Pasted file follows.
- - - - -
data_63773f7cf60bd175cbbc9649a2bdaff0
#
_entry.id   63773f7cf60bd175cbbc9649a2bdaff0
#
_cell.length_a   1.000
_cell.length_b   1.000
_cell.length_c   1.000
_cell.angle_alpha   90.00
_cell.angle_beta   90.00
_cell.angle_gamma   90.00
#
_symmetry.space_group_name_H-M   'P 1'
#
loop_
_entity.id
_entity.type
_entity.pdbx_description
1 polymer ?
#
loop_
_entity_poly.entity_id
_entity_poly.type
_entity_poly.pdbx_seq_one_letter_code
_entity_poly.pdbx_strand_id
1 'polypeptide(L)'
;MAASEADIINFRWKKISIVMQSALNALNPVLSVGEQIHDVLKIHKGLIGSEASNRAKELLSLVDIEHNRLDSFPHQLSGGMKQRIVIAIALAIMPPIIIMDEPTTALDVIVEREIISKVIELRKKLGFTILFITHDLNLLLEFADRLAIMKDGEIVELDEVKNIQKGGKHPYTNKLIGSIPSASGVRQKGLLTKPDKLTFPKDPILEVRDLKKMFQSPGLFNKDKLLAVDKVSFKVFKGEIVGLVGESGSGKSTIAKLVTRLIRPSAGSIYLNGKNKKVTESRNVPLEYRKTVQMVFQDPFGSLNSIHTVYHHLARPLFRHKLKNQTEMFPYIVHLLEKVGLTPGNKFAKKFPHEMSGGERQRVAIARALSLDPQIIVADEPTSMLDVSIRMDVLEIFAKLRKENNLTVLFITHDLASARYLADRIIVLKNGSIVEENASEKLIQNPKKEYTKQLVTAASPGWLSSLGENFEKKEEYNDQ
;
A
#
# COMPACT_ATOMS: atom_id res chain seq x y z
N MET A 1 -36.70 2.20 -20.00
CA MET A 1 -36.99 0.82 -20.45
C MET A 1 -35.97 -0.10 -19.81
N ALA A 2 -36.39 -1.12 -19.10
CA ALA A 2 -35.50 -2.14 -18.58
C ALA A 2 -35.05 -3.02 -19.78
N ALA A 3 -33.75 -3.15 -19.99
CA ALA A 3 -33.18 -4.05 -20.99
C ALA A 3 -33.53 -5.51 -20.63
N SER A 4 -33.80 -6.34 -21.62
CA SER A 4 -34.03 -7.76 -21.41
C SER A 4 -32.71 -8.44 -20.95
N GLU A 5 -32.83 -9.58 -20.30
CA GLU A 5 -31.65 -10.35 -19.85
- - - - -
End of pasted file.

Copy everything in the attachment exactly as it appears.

data_63773f7cf60bd175cbbc9649a2bdaff0
#
_entry.id   63773f7cf60bd175cbbc9649a2bdaff0
#
_cell.length_a   1.000
_cell.length_b   1.000
_cell.length_c   1.000
_cell.angle_alpha   90.00
_cell.angle_beta   90.00
_cell.angle_gamma   90.00
#
_symmetry.space_group_name_H-M   'P 1'
#
loop_
_entity.id
_entity.type
_entity.pdbx_description
1 polymer ?
#
loop_
_entity_poly.entity_id
_entity_poly.type
_entity_poly.pdbx_seq_one_letter_code
_entity_poly.pdbx_strand_id
1 'polypeptide(L)'
;MAASEADIINFRWKKISIVMQSALNALNPVLSVGEQIHDVLKIHKGLIGSEASNRAKELLSLVDIEHNRLDSFPHQLSGGMKQRIVIAIALAIMPPIIIMDEPTTALDVIVEREIISKVIELRKKLGFTILFITHDLNLLLEFADRLAIMKDGEIVELDEVKNIQKGGKHPYTNKLIGSIPSASGVRQKGLLTKPDKLTFPKDPILEVRDLKKMFQSPGLFNKDKLLAVDKVSFKVFKGEIVGLVGESGSGKSTIAKLVTRLIRPSAGSIYLNGKNKKVTESRNVPLEYRKTVQMVFQDPFGSLNSIHTVYHHLARPLFRHKLKNQTEMFPYIVHLLEKVGLTPGNKFAKKFPHEMSGGERQRVAIARALSLDPQIIVADEPTSMLDVSIRMDVLEIFAKLRKENNLTVLFITHDLASARYLADRIIVLKNGSIVEENASEKLIQNPKKEYTKQLVTAASPGWLSSLGENFEKKEEYNDQ
;
A
#
# COMPACT_ATOMS: atom_id res chain seq x y z
N MET A 1 -36.70 2.20 -20.00
CA MET A 1 -36.99 0.82 -20.45
C MET A 1 -35.97 -0.10 -19.81
N ALA A 2 -36.39 -1.12 -19.10
CA ALA A 2 -35.50 -2.14 -18.58
C ALA A 2 -35.05 -3.02 -19.78
N ALA A 3 -33.75 -3.15 -19.99
CA ALA A 3 -33.18 -4.05 -20.99
C ALA A 3 -33.53 -5.51 -20.63
N SER A 4 -33.80 -6.34 -21.62
CA SER A 4 -34.03 -7.76 -21.41
C SER A 4 -32.71 -8.44 -20.95
N GLU A 5 -32.83 -9.58 -20.30
CA GLU A 5 -31.65 -10.35 -19.85